Research has confirmed that sitting too long is not good for your health. New and surprising? No. Helpful? Yes. The pattern and results of sedentary behaviour from this study illustrate that sitting for a period longer than 30 minutes at a time is highly associated with a greater risk of chronic disease and earlier death. So what’s this mean to our everyday lives? For every 30 minutes of sitting, you should be getting up and moving for at least 1-5 minutes before sitting for 30 minutes or more again. 


Over the recent years, media has coined the phrase “sitting is the new smoking” to help describe the current epidemic of sedentary lifestyles in developed nations. As such, more research is being placed on what needs to be done in order to offset or even reverse the negative implications of being mostly inactive. When it comes to making health focused recommendations, it’s one thing to say “move more” or “increase your exercise and activity”, yet quite another to figure out how to actually do it. As well, research also proves that a single moderate to high intensity bout of exercise per day does not fully offset being sedentary for the other hours of inactivity. The most effective approach at this time states that regular sporadic activity that effectively interrupts extended sedentary behaviour is actually more beneficial to health and healthy longevity than simply sitting all day and exercising before or after.


Most adults spend most of their day at rest. The quoted study from the Annals of Internal Medicine (2017) states that of a 16 hour waking day, on average, more than 12 hours are spent sedentary amongst most adults. Firstly, this is a scary statistic; it makes most realize that we all spend more time at rest than we would likely otherwise presume. Secondly, with such an accurate statistic, it begs the question, if work schedules, habits and commitments aren’t likely going to change, how can we realistically intervene to offset and improve the chances that we will all age more healthfully while living longer?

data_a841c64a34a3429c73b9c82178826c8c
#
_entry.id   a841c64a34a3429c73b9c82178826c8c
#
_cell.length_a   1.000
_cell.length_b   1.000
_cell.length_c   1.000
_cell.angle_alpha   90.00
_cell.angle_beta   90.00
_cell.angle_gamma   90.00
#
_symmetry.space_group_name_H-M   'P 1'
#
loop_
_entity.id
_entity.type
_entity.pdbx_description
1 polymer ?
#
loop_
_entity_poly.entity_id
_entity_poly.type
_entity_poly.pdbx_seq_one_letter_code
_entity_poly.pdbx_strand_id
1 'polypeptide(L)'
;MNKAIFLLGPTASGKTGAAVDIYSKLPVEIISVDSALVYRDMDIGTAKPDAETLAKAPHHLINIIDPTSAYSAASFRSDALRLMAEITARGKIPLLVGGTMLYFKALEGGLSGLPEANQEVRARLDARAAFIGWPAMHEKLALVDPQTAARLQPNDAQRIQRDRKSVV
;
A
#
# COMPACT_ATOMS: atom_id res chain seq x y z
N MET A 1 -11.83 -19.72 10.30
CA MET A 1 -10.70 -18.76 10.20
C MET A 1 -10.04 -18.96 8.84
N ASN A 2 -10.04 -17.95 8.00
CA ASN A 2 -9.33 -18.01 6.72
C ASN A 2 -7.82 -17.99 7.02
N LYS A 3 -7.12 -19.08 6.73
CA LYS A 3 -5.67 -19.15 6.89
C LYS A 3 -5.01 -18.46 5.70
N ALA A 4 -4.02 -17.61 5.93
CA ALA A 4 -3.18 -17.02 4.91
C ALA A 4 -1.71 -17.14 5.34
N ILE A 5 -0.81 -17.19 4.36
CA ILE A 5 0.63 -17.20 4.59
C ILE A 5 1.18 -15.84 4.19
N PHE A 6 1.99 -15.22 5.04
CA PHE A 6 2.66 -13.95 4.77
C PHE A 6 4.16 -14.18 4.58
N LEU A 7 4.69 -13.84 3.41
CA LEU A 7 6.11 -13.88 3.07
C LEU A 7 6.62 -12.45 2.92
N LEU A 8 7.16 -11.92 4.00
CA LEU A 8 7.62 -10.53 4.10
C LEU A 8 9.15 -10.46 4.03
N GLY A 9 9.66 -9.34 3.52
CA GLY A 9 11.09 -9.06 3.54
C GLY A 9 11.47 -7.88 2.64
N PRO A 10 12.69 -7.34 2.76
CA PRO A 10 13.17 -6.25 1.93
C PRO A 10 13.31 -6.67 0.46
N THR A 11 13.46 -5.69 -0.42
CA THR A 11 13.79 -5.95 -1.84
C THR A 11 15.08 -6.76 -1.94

Because sitting too long has been directly linked to a higher incidence of cardiovascular disease, cardiovascular related illnesses, other chronic diseases and mortality, I think it’s pretty important to those who want to live healthier to figure out a way to lessen this risk. When the results of this study were collected, it was determined that those who sat more, and for longer periods of uninterrupted time, died sooner and with increased health complications versus those who didn’t. 


So what’s the answer here? The results of this 2017 leading study concluded that for every 30 minutes of sitting, you should get up and move (for 1-5 minutes at bare minimum) before sitting again for a subsequent 30 minutes. Most adults are sedentary for 8-9 hours per day (ie at work), with many spending much more time than that at rest. Although there’s no exact number for taking breaks from sitting, those who sit continually for 60-90 minutes or more have a much higher all cause mortality rate than those who sit for less than 30 minutes. 


The takeaway here? Getting up at least every half an hour and walking or doing something physical for a few minutes throughout the day is essential to your health. Walking around your office, doing a quick stretch or taking a few minutes outdoors all fit the bill. Not only hugely beneficial to your health, but putting this practice into daily play is a simple approach toward your journey to better health.

Dr Jeremy Hayman, ND helps patients at Cornerstone Naturopathic Inc. feel better, live better, and achieve optimal wellness and health. Years of patient care coupled with dedication to personal life balance has helped Dr Jeremy employ the adage that “your approach to health should be simple”.